We've been here before. Why can't we learn from history?
STOKE ON TRENT
Sir: If it's any comfort to Johann Hari, my opposition to the war had no effect on Tony Blair and, I suspect, Johann Hari's support had no effect either.
Sir: Your front-page article "The war dividend" (13 March) clearly displayed the logo of the University of Nottingham. No further mention was made of our institution in the lead story, and your readers were given no opportunity to judge for themselves the fairness of our presence in an alleged "roll call of post-war profiteers".
A team of experts from across the Middle East is working with Iraqi delegates, led by members of this university's distinguished human rights law centre. The programme, funded by the Government with the endorsement of the United Nations High Commissioner for Human Rights, seeks to address the full range of responsibilities which fall to the Ministry of Human Rights in Iraq. This includes the monitoring of abuses, dealing with the crimes of the past and helping to develop a national human rights plan of action and human rights training curriculum.
The University of Nottingham human rights law centre is committed to the promotion and protection of human rights in Iraq, and worldwide. In such circumstances, we believe your readers will consider the use of a not-for-profit institution's logo alongside the words "the British companies making a fortune out of war-riven Iraq" to be extremely harsh and inappropriate.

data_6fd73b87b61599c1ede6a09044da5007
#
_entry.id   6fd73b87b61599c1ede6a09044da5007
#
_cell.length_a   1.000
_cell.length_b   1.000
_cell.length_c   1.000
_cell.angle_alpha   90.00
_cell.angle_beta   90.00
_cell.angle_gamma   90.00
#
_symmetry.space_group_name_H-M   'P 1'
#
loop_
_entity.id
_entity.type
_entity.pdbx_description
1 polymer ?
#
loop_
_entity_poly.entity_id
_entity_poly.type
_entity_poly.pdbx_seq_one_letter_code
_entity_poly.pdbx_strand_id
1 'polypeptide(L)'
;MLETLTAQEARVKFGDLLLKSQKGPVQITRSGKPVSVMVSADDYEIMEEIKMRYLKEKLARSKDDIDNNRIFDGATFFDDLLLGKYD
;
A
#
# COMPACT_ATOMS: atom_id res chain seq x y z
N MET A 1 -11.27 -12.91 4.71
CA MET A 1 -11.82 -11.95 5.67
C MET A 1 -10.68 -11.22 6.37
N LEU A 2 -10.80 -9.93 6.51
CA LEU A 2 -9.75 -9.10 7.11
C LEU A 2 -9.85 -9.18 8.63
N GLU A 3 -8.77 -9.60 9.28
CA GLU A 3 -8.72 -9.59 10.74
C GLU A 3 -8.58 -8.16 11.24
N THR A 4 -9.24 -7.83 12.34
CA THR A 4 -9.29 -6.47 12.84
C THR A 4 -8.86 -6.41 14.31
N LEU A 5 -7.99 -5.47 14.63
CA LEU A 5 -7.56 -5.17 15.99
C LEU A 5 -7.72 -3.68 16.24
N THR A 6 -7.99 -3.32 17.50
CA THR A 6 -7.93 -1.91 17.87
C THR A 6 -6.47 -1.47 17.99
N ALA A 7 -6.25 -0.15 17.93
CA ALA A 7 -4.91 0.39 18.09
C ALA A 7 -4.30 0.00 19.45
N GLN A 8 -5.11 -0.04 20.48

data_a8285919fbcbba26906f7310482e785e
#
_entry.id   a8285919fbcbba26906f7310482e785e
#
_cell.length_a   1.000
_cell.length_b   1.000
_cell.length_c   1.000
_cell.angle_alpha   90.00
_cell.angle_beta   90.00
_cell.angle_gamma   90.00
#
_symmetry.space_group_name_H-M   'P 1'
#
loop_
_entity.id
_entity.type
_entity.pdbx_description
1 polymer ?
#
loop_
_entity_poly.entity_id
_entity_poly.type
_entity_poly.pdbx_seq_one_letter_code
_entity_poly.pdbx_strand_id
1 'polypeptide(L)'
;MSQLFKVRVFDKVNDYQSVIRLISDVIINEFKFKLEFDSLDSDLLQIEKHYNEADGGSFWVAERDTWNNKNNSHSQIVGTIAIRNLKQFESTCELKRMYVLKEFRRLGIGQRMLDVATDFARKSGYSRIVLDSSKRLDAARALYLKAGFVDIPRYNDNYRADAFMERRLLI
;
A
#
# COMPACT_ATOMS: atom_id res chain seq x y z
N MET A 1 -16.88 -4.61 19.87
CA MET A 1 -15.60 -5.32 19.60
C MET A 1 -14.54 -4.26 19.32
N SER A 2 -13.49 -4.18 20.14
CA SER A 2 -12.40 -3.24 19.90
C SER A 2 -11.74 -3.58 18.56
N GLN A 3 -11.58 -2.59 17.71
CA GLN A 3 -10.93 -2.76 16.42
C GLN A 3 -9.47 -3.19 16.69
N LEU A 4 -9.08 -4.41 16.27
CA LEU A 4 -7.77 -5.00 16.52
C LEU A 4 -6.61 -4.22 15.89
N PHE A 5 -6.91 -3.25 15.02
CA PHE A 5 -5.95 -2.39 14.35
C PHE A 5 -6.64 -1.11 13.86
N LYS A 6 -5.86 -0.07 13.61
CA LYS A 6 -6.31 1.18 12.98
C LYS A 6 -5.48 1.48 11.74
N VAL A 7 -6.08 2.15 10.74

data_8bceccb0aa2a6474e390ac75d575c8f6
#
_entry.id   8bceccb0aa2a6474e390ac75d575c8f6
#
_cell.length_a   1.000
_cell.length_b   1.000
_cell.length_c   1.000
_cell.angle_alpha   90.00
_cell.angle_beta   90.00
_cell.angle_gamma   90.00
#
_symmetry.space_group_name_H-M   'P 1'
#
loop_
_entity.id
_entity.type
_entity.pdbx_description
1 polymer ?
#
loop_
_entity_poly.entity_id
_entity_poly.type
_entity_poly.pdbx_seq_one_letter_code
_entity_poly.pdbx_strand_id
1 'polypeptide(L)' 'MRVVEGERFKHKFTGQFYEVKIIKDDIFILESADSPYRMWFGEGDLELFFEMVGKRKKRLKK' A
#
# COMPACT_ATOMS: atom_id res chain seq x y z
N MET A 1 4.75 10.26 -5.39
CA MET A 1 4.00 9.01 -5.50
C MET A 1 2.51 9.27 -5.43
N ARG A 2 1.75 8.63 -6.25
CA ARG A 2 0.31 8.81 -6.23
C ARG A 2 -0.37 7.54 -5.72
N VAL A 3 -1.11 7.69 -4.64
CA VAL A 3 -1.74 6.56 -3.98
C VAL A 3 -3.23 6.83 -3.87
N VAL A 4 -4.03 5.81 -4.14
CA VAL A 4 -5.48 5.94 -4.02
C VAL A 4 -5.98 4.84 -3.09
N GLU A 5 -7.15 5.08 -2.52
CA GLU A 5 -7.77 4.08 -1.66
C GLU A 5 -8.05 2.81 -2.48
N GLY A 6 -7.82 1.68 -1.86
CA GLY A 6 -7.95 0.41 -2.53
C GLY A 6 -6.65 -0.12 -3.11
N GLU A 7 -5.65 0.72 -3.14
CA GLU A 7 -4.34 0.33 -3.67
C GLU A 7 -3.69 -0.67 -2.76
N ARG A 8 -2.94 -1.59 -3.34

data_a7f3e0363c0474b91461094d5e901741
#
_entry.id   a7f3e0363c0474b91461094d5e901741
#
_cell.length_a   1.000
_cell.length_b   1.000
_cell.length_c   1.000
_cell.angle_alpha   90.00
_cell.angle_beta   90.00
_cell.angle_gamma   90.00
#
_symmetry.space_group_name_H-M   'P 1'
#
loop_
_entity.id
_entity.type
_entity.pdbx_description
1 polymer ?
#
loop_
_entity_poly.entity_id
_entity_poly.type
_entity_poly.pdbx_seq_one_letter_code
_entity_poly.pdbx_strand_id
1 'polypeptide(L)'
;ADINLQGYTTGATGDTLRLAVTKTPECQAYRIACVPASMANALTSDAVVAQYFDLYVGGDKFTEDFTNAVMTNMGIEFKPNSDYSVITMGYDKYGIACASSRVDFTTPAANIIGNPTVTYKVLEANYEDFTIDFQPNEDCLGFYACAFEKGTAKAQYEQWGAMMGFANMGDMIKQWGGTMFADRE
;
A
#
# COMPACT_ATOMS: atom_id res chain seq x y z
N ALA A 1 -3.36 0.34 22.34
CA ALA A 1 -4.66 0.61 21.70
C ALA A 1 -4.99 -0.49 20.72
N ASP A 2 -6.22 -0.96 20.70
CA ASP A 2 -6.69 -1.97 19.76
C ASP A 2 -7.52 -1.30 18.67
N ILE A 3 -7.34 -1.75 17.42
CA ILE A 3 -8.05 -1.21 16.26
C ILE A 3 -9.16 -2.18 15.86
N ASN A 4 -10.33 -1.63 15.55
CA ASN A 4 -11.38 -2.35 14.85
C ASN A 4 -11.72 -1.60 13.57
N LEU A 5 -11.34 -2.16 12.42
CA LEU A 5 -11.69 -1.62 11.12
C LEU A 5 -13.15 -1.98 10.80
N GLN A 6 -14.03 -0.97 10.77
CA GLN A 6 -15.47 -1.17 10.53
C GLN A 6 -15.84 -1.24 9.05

DIRECTOR OF PUBLIC AFFAIRS THE UNIVERSITY OF NOTTINGHAM
The wrong reform for schools
Sir: Until I read Peter Holmes's letter (17 March) I was beginning to think that the great education debate was being held on another planet.
Mr Holmes directs us to those things which really matter for our children's future - enjoying what is being taught, acquiring useful skills and enhancing their employability.
Contrast that with the spin put on the education Bill: setting schools free from jurassic local education authorities, more foundation schools directly funded from central government, involving business etc.
Why has the Bill not been based on the mountain of research and Ofsted reports which clearly demonstrate what is required? These show that pupils need parental support, to have a good attendance record and to do the work, and for schools to have good leadership and management, quality teaching and learning and effective governance. No mention here of structural changes.
As a parent, grandparent, sometime local authority education committee member and recently with cabinet responsibilities for education, I despair at the superficiality of the Bill's approach. But then it is not glamorous or newsworthy to invest in the basics which, as most business and ordinary families know, is what brings success.
Sir: The nature of choice (including a parent's right to choose a school for their child) is that it is not available for everyone. It reminds me of the dinner queue at school. You were OK if you were at the front, but if you were at the back you had no choice.
The only good thing about the dinner queue was that you had a chance of being at the front the next day. The other way to deal with choice in the dinner queue is to ensure that too much is cooked so choice is available for all; leading, of course, to wastage.
Nature banished from the country
Sir: I refer to the letter "Challenge to closure of ecology labs" (15 March) from Baroness Miller of Chilthorne Domer.